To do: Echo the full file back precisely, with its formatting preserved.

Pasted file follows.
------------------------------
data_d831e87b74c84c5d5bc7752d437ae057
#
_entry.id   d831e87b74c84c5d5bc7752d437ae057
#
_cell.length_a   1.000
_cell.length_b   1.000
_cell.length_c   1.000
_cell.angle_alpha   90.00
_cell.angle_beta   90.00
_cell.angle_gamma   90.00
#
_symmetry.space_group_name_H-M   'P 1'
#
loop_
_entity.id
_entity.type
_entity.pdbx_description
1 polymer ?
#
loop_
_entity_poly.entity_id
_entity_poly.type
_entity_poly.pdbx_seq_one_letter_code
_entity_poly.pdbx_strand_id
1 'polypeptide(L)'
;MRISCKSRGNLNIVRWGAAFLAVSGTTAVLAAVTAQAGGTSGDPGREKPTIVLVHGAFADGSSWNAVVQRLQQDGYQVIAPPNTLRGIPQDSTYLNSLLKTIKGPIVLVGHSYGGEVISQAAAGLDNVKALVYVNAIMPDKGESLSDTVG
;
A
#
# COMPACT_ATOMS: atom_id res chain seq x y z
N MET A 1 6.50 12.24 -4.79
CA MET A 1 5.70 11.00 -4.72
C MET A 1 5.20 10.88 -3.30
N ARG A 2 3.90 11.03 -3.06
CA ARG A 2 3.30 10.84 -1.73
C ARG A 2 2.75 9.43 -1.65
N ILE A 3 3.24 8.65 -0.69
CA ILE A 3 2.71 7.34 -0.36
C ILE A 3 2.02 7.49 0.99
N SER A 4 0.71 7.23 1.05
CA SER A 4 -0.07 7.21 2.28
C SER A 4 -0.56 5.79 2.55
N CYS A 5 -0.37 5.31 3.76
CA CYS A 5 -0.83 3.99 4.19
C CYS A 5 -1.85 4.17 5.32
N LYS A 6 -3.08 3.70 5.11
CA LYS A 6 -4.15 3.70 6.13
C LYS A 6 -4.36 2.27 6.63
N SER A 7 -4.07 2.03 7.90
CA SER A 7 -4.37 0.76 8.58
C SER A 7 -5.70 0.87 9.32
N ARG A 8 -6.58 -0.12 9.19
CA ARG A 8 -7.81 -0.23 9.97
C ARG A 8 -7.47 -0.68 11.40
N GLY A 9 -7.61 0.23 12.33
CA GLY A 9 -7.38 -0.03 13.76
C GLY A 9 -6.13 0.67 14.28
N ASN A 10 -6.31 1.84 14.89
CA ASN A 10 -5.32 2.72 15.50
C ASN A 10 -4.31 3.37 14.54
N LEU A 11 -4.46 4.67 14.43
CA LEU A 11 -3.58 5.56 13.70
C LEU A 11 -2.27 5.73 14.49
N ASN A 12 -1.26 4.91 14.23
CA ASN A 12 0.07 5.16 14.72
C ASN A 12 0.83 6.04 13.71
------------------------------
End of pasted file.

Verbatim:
data_d831e87b74c84c5d5bc7752d437ae057
#
_entry.id   d831e87b74c84c5d5bc7752d437ae057
#
_cell.length_a   1.000
_cell.length_b   1.000
_cell.length_c   1.000
_cell.angle_alpha   90.00
_cell.angle_beta   90.00
_cell.angle_gamma   90.00
#
_symmetry.space_group_name_H-M   'P 1'
#
loop_
_entity.id
_entity.type
_entity.pdbx_description
1 polymer ?
#
loop_
_entity_poly.entity_id
_entity_poly.type
_entity_poly.pdbx_seq_one_letter_code
_entity_poly.pdbx_strand_id
1 'polypeptide(L)'
;MRISCKSRGNLNIVRWGAAFLAVSGTTAVLAAVTAQAGGTSGDPGREKPTIVLVHGAFADGSSWNAVVQRLQQDGYQVIAPPNTLRGIPQDSTYLNSLLKTIKGPIVLVGHSYGGEVISQAAAGLDNVKALVYVNAIMPDKGESLSDTVG
;
A
#
# COMPACT_ATOMS: atom_id res chain seq x y z
N MET A 1 6.50 12.24 -4.79
CA MET A 1 5.70 11.00 -4.72
C MET A 1 5.20 10.88 -3.30
N ARG A 2 3.90 11.03 -3.06
CA ARG A 2 3.30 10.84 -1.73
C ARG A 2 2.75 9.43 -1.65
N ILE A 3 3.24 8.65 -0.69
CA ILE A 3 2.71 7.34 -0.36
C ILE A 3 2.02 7.49 0.99
N SER A 4 0.71 7.23 1.05
CA SER A 4 -0.07 7.21 2.28
C SER A 4 -0.56 5.79 2.55
N CYS A 5 -0.37 5.31 3.76
CA CYS A 5 -0.83 3.99 4.19
C CYS A 5 -1.85 4.17 5.32
N LYS A 6 -3.08 3.70 5.11
CA LYS A 6 -4.15 3.70 6.13
C LYS A 6 -4.36 2.27 6.63
N SER A 7 -4.07 2.03 7.90
CA SER A 7 -4.37 0.76 8.58
C SER A 7 -5.70 0.87 9.32
N ARG A 8 -6.58 -0.12 9.19
CA ARG A 8 -7.81 -0.23 9.97
C ARG A 8 -7.47 -0.68 11.40
N GLY A 9 -7.61 0.23 12.33
CA GLY A 9 -7.38 -0.03 13.76
C GLY A 9 -6.13 0.67 14.28
N ASN A 10 -6.31 1.84 14.89
CA ASN A 10 -5.32 2.72 15.50
C ASN A 10 -4.31 3.37 14.54
N LEU A 11 -4.46 4.67 14.43
CA LEU A 11 -3.58 5.56 13.70
C LEU A 11 -2.27 5.73 14.49
N ASN A 12 -1.26 4.91 14.23
CA ASN A 12 0.07 5.16 14.72
C ASN A 12 0.83 6.04 13.71